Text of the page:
While Kenny Atkinson had to do some backtracking to clear up any misunderstandings with Kyrie Irving’s injury, we’re still just as much in the dark as ever when it comes to assessing a timetable for the star point guard’s return.
The Brooklyn Nets have gotten just 11 games out of their star point guard, who was initially diagnosed with a shoulder impingement on Nov. 14
For the majority of us out there who are not doctors or fluent in medical speak, a shoulder impingement is when the tendons of the rotator cuff and subacromial bursa are pinched, causing the area to swell. It radiates pain through the side of the body, especially when the arm is raised.
Not great news for a basketball player.
The severity of the injury calls for differing degrees of treatment, ranging from rest to surgery.
Seeing as Irving has been out for 25 games, one doesn’t need to be a doctor to realize that the injury is ranging toward the more severe side.
It would have been straightforward enough had it not been for a report by Heavy.com’s Brandon ‘Scoop B’ Robinson, who wrote on Dec. 23 that the injury was actually “thoracic bursitis” per sources within the Nets organization.
What’s the difference?
To a non-medical professional, it doesn’t seem like much.
Bursitis is when the bursa becomes inflamed, thus increasing the friction between the spaces in your shoulder resulting in pain down the arm. It’s an almost identical injury compared to an impingement; which was why Atkinson’s quick dismissal of Robinson’s report was eyebrow-raising.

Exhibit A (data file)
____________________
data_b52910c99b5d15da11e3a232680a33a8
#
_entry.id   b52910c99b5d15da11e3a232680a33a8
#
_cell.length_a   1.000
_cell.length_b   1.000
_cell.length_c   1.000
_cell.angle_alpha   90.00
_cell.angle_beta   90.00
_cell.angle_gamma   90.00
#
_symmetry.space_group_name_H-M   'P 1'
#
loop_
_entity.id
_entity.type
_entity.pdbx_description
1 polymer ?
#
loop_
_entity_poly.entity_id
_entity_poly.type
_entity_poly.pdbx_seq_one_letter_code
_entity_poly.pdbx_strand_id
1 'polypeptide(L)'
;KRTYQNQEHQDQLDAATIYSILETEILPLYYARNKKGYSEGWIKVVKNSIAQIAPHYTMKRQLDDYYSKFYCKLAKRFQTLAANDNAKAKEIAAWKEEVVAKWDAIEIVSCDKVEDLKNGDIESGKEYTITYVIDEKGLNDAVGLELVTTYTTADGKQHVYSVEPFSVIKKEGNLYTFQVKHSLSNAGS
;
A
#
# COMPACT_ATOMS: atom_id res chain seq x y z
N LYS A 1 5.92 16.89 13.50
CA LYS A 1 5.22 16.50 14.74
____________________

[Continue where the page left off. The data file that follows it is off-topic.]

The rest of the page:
Naturally, red flags were raised when Irving used both “impingement” and “bursitis” when speaking with the media on Saturday when describing his current situation.
Following Tuesday night’s loss to the Oklahoma City Thunder — their seventh-in-a-row — Atkinson tried to clear things up.
“The problem is, I’m not a medical expert,” Atkinson said. “That’s one of those issues. Bursitis and impingement, all that. I need to get my medical book out. My mom used to have one in the living room, I forget what it was called, but you know, yeah, we’re on the same page.”
At surface level, it appears that this will be the first time that Irving and the organization are on that “same page.” Irving first felt the symptoms on Nov. 4 but was still allowed to play in four games over the following 10 days before it became unbearable. The updates that followed were few, far between, and shrouded in mystery.
The Nets will continue to play a dangerous waiting game as Irving’s road to recovery is finally receiving some — albeit unsettling — clarity. Irving had a cortisone shot on Dec. 24 and is in the process of playing damage control.
“I tried to go without any anti-inflammatories, which why it took so long,” Irving said of his recovery on Saturday (h/t CBS Sports). “And now I’m at a place where the next step was to either get a cortisone shot or get surgery. So that was the ultimatum I was fixed with. So now I’m just doing the best I can to live off this cortisone and move forward if I need surgery in the future.”
If Irving does need surgery, his 2019-20 season is all but over as the expected recovery time ranges between three and four months. Without him in the lineup, the Nets are 12-13 and currently hold the eighth and final playoff spot.